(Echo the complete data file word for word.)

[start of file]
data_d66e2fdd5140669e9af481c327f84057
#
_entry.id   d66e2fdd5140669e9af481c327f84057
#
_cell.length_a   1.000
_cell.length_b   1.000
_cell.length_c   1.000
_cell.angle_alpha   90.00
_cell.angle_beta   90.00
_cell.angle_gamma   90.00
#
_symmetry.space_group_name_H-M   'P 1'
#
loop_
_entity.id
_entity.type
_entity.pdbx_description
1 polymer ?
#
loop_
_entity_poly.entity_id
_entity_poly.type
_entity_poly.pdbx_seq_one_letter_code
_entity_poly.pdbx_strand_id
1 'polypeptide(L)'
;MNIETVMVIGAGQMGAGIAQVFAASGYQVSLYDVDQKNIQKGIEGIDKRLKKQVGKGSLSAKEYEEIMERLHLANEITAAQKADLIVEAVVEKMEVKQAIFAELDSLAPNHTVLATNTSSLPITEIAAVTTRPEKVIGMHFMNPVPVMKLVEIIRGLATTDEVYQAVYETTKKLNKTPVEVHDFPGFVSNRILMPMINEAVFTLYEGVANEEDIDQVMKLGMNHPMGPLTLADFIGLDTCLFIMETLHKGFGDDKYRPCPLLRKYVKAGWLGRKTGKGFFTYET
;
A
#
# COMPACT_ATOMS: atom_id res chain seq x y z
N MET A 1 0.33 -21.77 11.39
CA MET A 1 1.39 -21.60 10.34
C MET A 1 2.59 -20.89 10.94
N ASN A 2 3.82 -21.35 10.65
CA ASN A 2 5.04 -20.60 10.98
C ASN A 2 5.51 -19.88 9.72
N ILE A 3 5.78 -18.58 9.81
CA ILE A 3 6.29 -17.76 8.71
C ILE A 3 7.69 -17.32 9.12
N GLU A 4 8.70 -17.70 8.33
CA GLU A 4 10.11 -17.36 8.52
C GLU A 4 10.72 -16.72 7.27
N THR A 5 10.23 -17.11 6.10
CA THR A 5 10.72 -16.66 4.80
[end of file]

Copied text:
data_d66e2fdd5140669e9af481c327f84057
#
_entry.id   d66e2fdd5140669e9af481c327f84057
#
_cell.length_a   1.000
_cell.length_b   1.000
_cell.length_c   1.000
_cell.angle_alpha   90.00
_cell.angle_beta   90.00
_cell.angle_gamma   90.00
#
_symmetry.space_group_name_H-M   'P 1'
#
loop_
_entity.id
_entity.type
_entity.pdbx_description
1 polymer ?
#
loop_
_entity_poly.entity_id
_entity_poly.type
_entity_poly.pdbx_seq_one_letter_code
_entity_poly.pdbx_strand_id
1 'polypeptide(L)'
;MNIETVMVIGAGQMGAGIAQVFAASGYQVSLYDVDQKNIQKGIEGIDKRLKKQVGKGSLSAKEYEEIMERLHLANEITAAQKADLIVEAVVEKMEVKQAIFAELDSLAPNHTVLATNTSSLPITEIAAVTTRPEKVIGMHFMNPVPVMKLVEIIRGLATTDEVYQAVYETTKKLNKTPVEVHDFPGFVSNRILMPMINEAVFTLYEGVANEEDIDQVMKLGMNHPMGPLTLADFIGLDTCLFIMETLHKGFGDDKYRPCPLLRKYVKAGWLGRKTGKGFFTYET
;
A
#
# COMPACT_ATOMS: atom_id res chain seq x y z
N MET A 1 0.33 -21.77 11.39
CA MET A 1 1.39 -21.60 10.34
C MET A 1 2.59 -20.89 10.94
N ASN A 2 3.82 -21.35 10.65
CA ASN A 2 5.04 -20.60 10.98
C ASN A 2 5.51 -19.88 9.72
N ILE A 3 5.78 -18.58 9.81
CA ILE A 3 6.29 -17.76 8.71
C ILE A 3 7.69 -17.32 9.12
N GLU A 4 8.70 -17.70 8.33
CA GLU A 4 10.11 -17.36 8.52
C GLU A 4 10.72 -16.72 7.27
N THR A 5 10.23 -17.11 6.10
CA THR A 5 10.72 -16.66 4.80